The film Toni Erdmann has been marketed (in Britain, at any rate) as a German comedy (though it is a German-Austrian co-production. To be precise, it’s been marketed as “Hey, look, the Germans do have a sense of humour!”, but ‘comedy’ is not the right word. The word ‘peculiar’ was the first word to pop […]
Made four short years after Frank Capra’s life-affirming It’s a Wonderful Life, Billy Wilder’s masterful noir, Sunset Boulevard, is Hollywood at its darkest. It absolutely revels in, not only the dark heart of Hollywood, but all the cynicism and reality-biting life of post-war America.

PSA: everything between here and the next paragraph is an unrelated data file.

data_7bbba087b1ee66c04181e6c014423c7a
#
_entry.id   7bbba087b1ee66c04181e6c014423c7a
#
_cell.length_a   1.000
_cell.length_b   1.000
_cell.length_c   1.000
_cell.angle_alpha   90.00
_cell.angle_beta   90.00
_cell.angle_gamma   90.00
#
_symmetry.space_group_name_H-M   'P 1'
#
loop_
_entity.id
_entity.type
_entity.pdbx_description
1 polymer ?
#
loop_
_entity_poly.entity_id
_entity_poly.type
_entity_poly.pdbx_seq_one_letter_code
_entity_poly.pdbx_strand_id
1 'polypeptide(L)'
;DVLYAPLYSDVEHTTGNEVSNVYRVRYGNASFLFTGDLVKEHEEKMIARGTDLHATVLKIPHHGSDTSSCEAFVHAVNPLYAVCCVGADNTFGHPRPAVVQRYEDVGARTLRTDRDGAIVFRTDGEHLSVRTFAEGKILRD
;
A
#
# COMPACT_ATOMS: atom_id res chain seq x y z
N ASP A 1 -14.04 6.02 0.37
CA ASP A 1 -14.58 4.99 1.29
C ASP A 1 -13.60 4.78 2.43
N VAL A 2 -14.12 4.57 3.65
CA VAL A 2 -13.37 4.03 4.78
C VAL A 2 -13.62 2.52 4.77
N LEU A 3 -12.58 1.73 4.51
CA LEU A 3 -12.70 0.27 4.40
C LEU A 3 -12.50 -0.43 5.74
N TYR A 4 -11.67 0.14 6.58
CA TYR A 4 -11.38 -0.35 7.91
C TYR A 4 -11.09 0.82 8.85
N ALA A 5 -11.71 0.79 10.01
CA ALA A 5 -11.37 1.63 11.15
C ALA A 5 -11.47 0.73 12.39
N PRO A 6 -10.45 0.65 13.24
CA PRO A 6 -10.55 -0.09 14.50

The red sun sets on what is an unseasonably mild evening for this time of year as the artfully lit cloisters on either side of us frame the main event: Alfred Hitchcock’s The Birds. On a big screen. In a Victorian cemetery.
The oppressive, punishing din of a black noise from the abyss syncopated with flashes of blinding white light, with no possible means of escape from the claustrophobic theatre seat I am inhabiting, my nonchalant fiancé to one side and a row of students to the other.